Paterson Review

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The Kylo-Ren spinoff we’ve been waiting for…

In “Paterson: A Star Wars Story”, we are treated with yet another Star Wars prequel and we are finally brought up to date on how the evil villain Kylo Ren turned to the dark side…wait what? You mean Paterson is not a Star Wars movie and it is not about Kylo Ren? My mind is blown. OK, all jokes aside, “Paterson” starring Adam Driver opened this weekend amidst minimal fanfare. The creation of director Jim Jarmusch, the trailer is vague yet curiously intriguing. When faced with the alternative of either watching the umpteenth offerings of franchise movies like XXX or Resident Evil, the mystery that is “Paterson” seemed like a welcome alternative.

Admittedly not familiar with Jim Jarmusch’s work but hearing supposedly good things about them, “Paterson” is the director’s poetic tale of the beauty of the mundane. That’s probably the best way to describe what this movie is all about because there is not much else going on here. In “Paterson”, we experience an apparently normal week in the life of bus driver Paterson as he drives his routes in the small New Jersey town of Paterson. Yes, that is correct…a movie about a man named Paterson who lives in Paterson. It is very poetic and that’s the point. Paterson also happens to be a poet. He spends his free time writing poems when he is not driving his bus, walking his dog or eating dinner with his girlfriend. The poems are not of the rhyming variety per se…but with rhythmic ebbs and flows that mirror his daily life. Similar beats but with minute differences each day.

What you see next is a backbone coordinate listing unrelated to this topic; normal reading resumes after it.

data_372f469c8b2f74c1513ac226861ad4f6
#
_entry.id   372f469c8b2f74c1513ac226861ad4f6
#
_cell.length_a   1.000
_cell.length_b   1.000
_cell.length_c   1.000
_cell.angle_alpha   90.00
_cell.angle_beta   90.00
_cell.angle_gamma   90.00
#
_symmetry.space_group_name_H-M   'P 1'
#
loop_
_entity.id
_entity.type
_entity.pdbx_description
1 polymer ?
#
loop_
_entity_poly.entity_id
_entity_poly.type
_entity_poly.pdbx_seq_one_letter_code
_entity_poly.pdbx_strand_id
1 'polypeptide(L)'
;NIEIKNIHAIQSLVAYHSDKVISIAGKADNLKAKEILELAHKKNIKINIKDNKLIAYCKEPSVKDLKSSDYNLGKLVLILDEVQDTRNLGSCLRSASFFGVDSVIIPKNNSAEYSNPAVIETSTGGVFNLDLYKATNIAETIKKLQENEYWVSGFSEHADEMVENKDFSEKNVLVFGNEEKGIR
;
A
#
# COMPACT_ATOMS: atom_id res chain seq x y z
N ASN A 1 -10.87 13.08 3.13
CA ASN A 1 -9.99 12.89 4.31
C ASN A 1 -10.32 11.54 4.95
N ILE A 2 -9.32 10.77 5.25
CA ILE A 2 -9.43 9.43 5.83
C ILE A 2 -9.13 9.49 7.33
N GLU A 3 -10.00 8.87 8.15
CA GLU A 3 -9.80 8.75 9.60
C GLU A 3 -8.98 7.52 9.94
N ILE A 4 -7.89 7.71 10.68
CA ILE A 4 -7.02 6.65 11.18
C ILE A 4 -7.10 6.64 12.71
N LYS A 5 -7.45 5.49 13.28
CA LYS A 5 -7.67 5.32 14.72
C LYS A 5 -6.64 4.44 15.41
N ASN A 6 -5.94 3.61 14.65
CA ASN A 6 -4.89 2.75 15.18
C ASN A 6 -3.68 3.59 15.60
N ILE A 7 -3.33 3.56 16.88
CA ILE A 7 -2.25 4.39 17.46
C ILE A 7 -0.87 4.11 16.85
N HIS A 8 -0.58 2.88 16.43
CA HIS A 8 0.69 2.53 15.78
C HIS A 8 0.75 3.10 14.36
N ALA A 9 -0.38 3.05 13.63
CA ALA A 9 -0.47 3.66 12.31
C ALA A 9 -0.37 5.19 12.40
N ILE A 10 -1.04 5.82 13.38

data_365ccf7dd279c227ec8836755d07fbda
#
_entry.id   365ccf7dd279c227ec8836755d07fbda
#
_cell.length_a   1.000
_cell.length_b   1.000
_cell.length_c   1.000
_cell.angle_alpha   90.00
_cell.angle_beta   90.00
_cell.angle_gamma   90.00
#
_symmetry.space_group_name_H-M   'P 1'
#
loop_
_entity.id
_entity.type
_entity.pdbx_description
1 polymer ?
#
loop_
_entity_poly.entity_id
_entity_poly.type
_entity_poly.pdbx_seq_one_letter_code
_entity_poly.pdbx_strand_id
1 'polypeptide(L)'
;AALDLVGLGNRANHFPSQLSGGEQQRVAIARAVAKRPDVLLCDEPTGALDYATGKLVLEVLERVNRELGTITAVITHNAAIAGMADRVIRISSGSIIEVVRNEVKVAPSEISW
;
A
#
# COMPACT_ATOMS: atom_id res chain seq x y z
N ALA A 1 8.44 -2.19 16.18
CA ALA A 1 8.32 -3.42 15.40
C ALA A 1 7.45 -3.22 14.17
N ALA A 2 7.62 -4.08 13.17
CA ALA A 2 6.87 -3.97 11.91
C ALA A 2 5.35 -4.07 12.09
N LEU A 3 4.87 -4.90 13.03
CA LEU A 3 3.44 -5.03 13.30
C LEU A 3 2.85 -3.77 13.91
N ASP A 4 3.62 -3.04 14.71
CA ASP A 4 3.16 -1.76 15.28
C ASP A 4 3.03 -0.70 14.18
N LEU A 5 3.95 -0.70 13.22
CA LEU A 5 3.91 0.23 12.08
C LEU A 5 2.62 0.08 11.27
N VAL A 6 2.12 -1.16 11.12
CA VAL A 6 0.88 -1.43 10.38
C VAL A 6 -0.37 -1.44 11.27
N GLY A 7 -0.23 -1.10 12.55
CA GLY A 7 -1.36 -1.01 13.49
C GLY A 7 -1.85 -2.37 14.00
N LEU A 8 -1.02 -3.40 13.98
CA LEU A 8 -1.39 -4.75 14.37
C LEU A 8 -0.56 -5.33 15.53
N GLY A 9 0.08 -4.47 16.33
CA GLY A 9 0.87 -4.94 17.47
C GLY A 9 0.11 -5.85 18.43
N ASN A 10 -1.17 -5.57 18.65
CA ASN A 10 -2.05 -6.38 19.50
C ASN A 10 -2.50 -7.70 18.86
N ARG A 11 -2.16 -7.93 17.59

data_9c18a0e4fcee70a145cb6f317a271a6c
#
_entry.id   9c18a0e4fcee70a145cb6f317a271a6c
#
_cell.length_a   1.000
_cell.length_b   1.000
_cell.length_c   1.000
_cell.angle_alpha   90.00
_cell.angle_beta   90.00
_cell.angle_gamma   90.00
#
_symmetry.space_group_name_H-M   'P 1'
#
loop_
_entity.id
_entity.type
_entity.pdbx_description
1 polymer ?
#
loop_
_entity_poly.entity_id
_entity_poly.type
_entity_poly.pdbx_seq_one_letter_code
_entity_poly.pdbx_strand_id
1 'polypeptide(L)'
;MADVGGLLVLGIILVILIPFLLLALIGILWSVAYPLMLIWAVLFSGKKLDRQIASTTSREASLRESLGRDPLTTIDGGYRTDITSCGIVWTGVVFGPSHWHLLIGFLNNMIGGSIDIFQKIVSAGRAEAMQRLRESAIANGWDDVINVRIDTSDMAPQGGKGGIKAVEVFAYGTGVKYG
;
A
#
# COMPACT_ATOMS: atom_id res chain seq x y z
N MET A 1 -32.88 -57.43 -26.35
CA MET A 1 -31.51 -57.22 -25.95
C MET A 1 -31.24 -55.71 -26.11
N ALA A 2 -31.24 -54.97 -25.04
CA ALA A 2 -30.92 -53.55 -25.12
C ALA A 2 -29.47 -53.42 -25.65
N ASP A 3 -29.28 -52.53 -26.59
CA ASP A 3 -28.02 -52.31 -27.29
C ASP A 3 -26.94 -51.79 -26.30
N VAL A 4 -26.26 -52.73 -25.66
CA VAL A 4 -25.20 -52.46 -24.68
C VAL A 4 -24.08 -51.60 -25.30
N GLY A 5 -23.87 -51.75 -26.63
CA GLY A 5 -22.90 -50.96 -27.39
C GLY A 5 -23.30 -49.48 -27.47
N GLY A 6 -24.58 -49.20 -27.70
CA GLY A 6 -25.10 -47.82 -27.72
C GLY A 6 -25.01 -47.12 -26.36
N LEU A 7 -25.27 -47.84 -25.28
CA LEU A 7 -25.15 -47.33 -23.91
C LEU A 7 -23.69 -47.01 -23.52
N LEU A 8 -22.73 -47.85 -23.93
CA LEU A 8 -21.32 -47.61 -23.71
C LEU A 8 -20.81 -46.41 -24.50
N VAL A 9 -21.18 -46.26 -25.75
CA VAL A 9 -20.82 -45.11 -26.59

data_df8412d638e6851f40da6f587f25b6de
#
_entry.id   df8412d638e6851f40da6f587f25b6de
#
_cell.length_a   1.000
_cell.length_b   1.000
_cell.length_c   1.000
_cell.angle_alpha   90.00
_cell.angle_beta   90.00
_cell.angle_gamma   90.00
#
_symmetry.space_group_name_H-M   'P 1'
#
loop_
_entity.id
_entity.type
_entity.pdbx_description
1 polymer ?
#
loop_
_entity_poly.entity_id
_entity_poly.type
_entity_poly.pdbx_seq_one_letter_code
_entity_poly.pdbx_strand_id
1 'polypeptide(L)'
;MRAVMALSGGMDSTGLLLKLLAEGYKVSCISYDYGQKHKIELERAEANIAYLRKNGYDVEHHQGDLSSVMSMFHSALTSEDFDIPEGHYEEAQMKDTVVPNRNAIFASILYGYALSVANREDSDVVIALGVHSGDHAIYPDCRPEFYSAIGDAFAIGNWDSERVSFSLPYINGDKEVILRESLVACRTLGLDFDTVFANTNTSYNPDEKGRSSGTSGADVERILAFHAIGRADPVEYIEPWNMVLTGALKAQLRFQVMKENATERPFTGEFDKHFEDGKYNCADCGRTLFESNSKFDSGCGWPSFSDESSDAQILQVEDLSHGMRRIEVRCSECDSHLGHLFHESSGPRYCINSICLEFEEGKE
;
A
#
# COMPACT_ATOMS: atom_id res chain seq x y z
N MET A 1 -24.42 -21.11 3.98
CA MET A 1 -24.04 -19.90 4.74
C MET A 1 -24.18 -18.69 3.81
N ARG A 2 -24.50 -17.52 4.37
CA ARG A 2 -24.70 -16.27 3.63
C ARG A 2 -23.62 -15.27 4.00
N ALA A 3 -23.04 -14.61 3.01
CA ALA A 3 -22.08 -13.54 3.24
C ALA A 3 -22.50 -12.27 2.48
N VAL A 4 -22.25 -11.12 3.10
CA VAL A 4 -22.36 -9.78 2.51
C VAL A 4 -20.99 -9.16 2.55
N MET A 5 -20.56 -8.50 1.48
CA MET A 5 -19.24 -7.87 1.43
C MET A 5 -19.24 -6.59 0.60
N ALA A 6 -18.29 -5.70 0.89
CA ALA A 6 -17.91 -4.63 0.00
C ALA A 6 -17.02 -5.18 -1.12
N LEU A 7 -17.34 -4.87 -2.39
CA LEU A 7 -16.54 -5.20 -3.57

Paterson” is composed quite magnificently. The movie maintains a steady even beat throughout and never rises above this level, but it still manages to build up your intrigue as the scenes move along. The viewer can’t help but look forward to each day that Paterson wakes up for work just to see what interesting or uninteresting things will be experienced by him that day. It is beautiful to see the integration of Paterson’s writings onto the screen as we witness things that Paterson is observing. Paterson may be a small town in New Jersey that no one wants to visit, but “Paterson” makes this average town seem beautifully above average. Adam Driver is an enjoyable presence on screen. After starring in Star Wars, Midnight Special, and Silence, Driver continues his on screen excellence and this might be his best work of what was an amazing year for him. He provides the right balance of seriousness and humor in this one.

They say that the best way to be liked is to not try too hard and “Paterson” doesn’t. “Paterson” doesn’t promise spectacular action or riveting drama, it just is and that’s what makes it so beautiful. The movie and the main character himself seem to showcase the “art of Wu-Wei” and you witness this as Paterson just tends to “go with the flow” every day, staying even keel emotionally despite some frustrations and relying on effortless spontaneity to write his beautiful poems. This could be considered almost genius by Jim Jarsmusch as he has managed to recreate an updated, more adult version of Groundhogs Day or a movie version of a less ridiculous episode of Seinfeld. After hustling and bustling in everyday life, it is pleasant to just take an afternoon walk in the park sometimes and “Paterson” is literally the movie equivalent of this walk in the park. I mean we literally get to go along with Paterson as he takes an afternoon walk but the point I meant to make is that taking the walk is pleasant and relaxing. This movie is pleasant and relaxing.  The hustle and bustle of life is great and so are the big blockbuster movies like Star Wars or the like but it’s refreshing to take a break from them sometime and appreciate the simple things in life. Like “Paterson”.

 

Grade: A-

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